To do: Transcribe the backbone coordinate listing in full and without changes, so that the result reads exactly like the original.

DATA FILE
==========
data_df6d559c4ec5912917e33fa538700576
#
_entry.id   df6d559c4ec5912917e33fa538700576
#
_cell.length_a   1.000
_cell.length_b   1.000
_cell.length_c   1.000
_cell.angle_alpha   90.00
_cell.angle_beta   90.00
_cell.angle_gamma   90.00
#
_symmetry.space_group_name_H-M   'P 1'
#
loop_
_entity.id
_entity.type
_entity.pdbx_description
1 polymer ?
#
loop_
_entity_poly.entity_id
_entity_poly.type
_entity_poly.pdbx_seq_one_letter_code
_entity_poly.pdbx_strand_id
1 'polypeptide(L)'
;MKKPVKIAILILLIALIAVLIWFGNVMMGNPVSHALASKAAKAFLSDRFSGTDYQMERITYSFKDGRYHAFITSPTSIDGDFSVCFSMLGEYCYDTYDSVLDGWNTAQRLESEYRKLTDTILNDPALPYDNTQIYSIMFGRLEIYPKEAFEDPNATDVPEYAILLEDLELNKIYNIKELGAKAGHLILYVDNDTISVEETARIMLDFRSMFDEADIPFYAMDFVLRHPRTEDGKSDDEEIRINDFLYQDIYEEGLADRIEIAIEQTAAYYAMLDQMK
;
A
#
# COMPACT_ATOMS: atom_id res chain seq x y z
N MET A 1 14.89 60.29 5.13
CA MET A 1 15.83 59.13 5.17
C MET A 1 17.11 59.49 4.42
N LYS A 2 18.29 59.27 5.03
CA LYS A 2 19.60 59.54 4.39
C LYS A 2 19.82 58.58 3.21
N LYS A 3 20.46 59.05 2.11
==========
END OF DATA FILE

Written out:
data_df6d559c4ec5912917e33fa538700576
#
_entry.id   df6d559c4ec5912917e33fa538700576
#
_cell.length_a   1.000
_cell.length_b   1.000
_cell.length_c   1.000
_cell.angle_alpha   90.00
_cell.angle_beta   90.00
_cell.angle_gamma   90.00
#
_symmetry.space_group_name_H-M   'P 1'
#
loop_
_entity.id
_entity.type
_entity.pdbx_description
1 polymer ?
#
loop_
_entity_poly.entity_id
_entity_poly.type
_entity_poly.pdbx_seq_one_letter_code
_entity_poly.pdbx_strand_id
1 'polypeptide(L)'
;MKKPVKIAILILLIALIAVLIWFGNVMMGNPVSHALASKAAKAFLSDRFSGTDYQMERITYSFKDGRYHAFITSPTSIDGDFSVCFSMLGEYCYDTYDSVLDGWNTAQRLESEYRKLTDTILNDPALPYDNTQIYSIMFGRLEIYPKEAFEDPNATDVPEYAILLEDLELNKIYNIKELGAKAGHLILYVDNDTISVEETARIMLDFRSMFDEADIPFYAMDFVLRHPRTEDGKSDDEEIRINDFLYQDIYEEGLADRIEIAIEQTAAYYAMLDQMK
;
A
#
# COMPACT_ATOMS: atom_id res chain seq x y z
N MET A 1 14.89 60.29 5.13
CA MET A 1 15.83 59.13 5.17
C MET A 1 17.11 59.49 4.42
N LYS A 2 18.29 59.27 5.03
CA LYS A 2 19.60 59.54 4.39
C LYS A 2 19.82 58.58 3.21
N LYS A 3 20.46 59.05 2.11